Aug. 26: The McDonnell Douglas Advanced Medium Short Takeoff and Landing (STOL) Transport YC-15 made its first fight.
Sept. 30: The Hughes Helicopter AH-64 Apache prototype attack helicopter makes its first flight and is chosen over a Bell Helicopter prototype for continued development.
Oct. 3: Passenger service begins on the Boeing-built personal rapid transit system at West Virginia University, Morgantown, W.Va.
Oct. 8: McDonnell Douglas selected as prime contractor for the guidance system for the Navy's Tomahawk cruise missile.
November: The Boeing Aerospace Company's Space Systems Division starts designing, fabricating and testing two small low-cost spacecraft called Applications Explorer Missions 1 and 2 (AEM-1 and AEM-2) under the technical direction of the Goddard Space Flight Center to study Earth and its atmosphere.
Nov. 18: Boeing Wichita delivers its first modified B-52D to the Strategic Air Command.
Dec. 12: A new version of the versatile McDonnell Douglas Delta rocket, designated 3914, performs flawlessly in its first launch by placing the RCA Satcom I communications satellite into orbit.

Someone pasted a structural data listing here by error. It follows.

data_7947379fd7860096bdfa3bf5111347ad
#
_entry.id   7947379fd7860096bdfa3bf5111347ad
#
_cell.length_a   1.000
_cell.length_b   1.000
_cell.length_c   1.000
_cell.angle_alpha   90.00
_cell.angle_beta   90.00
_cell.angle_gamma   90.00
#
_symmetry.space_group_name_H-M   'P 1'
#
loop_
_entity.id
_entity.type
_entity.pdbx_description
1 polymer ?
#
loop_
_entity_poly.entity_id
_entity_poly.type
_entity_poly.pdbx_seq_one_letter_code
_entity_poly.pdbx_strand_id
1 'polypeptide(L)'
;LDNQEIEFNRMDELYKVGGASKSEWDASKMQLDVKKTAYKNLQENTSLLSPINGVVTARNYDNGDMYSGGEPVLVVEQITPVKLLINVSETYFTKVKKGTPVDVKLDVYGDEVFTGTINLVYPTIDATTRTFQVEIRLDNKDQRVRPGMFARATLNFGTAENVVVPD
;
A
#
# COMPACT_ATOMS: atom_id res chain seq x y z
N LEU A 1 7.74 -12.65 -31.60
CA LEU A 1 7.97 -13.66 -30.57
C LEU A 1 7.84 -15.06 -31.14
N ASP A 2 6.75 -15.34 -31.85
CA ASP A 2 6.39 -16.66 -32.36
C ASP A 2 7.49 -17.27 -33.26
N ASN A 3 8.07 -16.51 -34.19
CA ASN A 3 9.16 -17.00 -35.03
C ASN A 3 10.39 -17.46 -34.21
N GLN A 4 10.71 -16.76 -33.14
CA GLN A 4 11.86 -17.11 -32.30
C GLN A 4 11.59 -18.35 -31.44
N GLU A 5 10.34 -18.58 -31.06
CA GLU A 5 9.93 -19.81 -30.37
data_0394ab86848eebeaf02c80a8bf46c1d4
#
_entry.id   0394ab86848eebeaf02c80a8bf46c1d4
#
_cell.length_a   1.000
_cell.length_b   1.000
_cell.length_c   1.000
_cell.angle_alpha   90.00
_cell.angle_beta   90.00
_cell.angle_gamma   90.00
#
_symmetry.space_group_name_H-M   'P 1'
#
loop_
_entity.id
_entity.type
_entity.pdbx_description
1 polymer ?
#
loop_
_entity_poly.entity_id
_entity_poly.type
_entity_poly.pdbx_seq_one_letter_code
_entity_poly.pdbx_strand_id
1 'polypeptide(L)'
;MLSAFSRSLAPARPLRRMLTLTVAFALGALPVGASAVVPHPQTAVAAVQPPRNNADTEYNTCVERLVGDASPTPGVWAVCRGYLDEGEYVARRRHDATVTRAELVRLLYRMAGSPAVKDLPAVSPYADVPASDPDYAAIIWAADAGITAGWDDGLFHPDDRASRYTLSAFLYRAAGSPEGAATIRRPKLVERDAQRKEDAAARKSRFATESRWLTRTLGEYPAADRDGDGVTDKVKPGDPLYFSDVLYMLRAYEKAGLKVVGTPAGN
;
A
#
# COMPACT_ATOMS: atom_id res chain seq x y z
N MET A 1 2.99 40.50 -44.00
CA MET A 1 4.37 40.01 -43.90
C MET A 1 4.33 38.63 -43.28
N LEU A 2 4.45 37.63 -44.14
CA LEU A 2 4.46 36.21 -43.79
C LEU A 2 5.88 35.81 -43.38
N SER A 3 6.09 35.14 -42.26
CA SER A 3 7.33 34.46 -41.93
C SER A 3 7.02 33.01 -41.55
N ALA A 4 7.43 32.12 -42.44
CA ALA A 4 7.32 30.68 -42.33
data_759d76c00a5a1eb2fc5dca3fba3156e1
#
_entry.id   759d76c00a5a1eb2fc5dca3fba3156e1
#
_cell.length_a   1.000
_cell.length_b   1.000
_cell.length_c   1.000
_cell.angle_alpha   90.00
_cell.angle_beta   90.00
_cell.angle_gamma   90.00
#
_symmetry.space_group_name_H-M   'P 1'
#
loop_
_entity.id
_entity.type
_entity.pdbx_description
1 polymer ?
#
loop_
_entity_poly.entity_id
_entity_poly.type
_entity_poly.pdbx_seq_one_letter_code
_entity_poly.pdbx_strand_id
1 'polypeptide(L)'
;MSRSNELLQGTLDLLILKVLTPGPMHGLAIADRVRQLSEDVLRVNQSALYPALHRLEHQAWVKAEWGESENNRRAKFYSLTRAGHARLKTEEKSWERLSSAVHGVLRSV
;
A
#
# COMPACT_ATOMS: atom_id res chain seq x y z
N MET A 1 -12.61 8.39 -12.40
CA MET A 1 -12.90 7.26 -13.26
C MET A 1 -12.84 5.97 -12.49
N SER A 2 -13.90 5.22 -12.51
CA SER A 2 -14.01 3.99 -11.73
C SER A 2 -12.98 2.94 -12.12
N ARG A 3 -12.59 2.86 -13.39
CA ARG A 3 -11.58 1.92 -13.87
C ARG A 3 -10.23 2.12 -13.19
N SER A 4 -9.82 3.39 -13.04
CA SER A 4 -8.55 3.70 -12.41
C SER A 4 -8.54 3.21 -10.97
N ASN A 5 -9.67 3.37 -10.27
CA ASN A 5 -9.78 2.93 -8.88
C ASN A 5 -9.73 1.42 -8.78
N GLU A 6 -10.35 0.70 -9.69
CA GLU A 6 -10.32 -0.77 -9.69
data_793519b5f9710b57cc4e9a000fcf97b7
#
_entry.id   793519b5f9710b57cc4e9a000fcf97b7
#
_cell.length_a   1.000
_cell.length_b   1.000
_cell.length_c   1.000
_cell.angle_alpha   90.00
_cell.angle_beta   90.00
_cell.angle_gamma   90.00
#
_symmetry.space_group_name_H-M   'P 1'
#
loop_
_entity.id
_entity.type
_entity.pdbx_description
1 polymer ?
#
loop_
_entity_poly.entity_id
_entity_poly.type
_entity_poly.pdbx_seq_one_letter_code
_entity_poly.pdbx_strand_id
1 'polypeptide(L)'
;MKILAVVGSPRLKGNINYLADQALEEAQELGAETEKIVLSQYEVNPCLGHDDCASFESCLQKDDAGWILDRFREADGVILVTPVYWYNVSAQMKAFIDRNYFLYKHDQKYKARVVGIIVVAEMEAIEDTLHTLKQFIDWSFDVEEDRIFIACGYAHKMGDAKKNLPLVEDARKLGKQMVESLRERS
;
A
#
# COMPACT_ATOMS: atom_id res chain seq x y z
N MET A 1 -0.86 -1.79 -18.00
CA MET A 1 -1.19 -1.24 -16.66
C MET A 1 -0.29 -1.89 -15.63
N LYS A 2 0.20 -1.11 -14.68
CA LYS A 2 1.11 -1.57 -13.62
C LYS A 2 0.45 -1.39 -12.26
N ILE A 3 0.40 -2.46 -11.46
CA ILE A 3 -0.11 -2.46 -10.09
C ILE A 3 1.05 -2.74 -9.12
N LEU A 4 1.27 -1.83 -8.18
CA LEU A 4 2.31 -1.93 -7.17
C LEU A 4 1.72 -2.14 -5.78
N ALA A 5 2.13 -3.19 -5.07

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||January: Rockwell International delivers, in one month, two million MOS-LSI circuits containing more electronic circuits than were individually produced by the total semiconductor industry during the first year of 1970.
March 5: A Boeing B-52 makes the first test launch of the Boeing-built air-launched cruise missile (ALCM).
July 27: The Defense Department approves the development of an advanced version of the McDonnell Douglas AV-8A V/STOL aircraft. The objective of the new program is to approximately double the payload and range of the original Harrier.
Aug. 9: The Boeing YC-14 military STOL transport makes its first flight.
Sept. 17: The prototype Space Shuttle Enterprise, built by Rockwell International (North American), rolls out. Its 9-month approach and landing test program lasts from Jan. 31 to Oct. 26, 1977.
Dec. 10: The AH-64A Apache is selected as the U.S. Army's Advanced Attack Helicopter after an extensive competitive fly-off.